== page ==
|Publication number||US6105474 A|
|Application number||US 08/690,740|
|Publication date||Aug 22, 2000|
|Filing date||Jul 31, 1996|
|Priority date||Jul 31, 1996|
|Publication number||08690740, 690740, US 6105474 A, US 6105474A, US-A-6105474, US6105474 A, US6105474A|
|Original Assignee||Anderson; Wayne|
|Export Citation||BiBTeX, EndNote, RefMan|
|Patent Citations (9), Classifications (5), Legal Events (4)|
|External Links: USPTO, USPTO Assignment, Espacenet|
1. Field of the Invention
The present invention generally relates to tools, and more specifically, to a driver tool having an elongate handle which embodies at least one permanent efficient high energy magnet on the tool handle for magnetizing the exposed tips of screwdriver bits or other drivers mounted on the handle.
2. Description of Prior Art
It is frequently desirable to magnetize the tips of screwdriver bits and the like to form at least temporary magnetic poles on the tips which attract magnetizable elements. Thus, particularly with precision screwdrivers which tend to be relatively small and are used to drive relatively small screws, it is frequently advantageous to magnetize the screwdriver tips of the driver bits to maintain the screwdriver tip blade within the slot of a head of a screw or a phillips driver within the cross slots formed within the head of the screw adapted to receive the phillips screwdriver tip. By magnetizing the tip of the driver bit, and mating the tip within the associated opening in the head of the screw, the screw remains attached to the bit tip without the need to hold them together. This allows the screw to be guided through a relatively small bore or channel and moved within confined spaces. Sometimes, the magnetized tip of the driver bit is used to retrieve a metal item, such as a screw, washer, nail or the like, from an inaccessible place which would otherwise be difficult to reach with anything but a relatively thin shank of a bit driver. Of course, such attachment of a fastener to the driver bit tip also frees one hand for holding or positioning the work into which the fastener is to be driven.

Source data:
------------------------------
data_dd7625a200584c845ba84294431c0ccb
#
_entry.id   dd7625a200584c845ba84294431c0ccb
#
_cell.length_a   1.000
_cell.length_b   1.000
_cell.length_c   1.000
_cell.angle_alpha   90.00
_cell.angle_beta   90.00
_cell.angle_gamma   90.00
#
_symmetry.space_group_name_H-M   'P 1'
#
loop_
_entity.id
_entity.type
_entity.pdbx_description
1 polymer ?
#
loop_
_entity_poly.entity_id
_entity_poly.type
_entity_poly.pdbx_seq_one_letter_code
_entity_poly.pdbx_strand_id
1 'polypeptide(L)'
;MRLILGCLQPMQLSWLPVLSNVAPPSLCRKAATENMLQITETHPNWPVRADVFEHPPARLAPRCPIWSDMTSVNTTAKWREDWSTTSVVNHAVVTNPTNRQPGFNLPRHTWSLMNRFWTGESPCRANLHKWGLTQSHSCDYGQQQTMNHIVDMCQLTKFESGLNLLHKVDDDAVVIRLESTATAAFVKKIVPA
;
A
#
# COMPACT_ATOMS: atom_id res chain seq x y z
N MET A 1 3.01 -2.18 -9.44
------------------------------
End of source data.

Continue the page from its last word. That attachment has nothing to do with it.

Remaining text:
Devices for magnetizing/demagnetizing tools and small parts are well known. These normally incorporate one or more permanent magnets which create a sufficiently high magnetic field to magnetize at least a portion of a magnetizable element brought into its field. The body can be magnetized by bringing it into a magnetic field. While the magnetic properties of all materials make them respondent in some way to magnetic fields, most materials are diamagnetic or paramagnetic and show almost no response to magnetic fields. However, a magnetizable element made of a ferromagnetic material readily responds to a magnetic field and becomes, at least temporarily, magnetized when placed in such a magnetic field.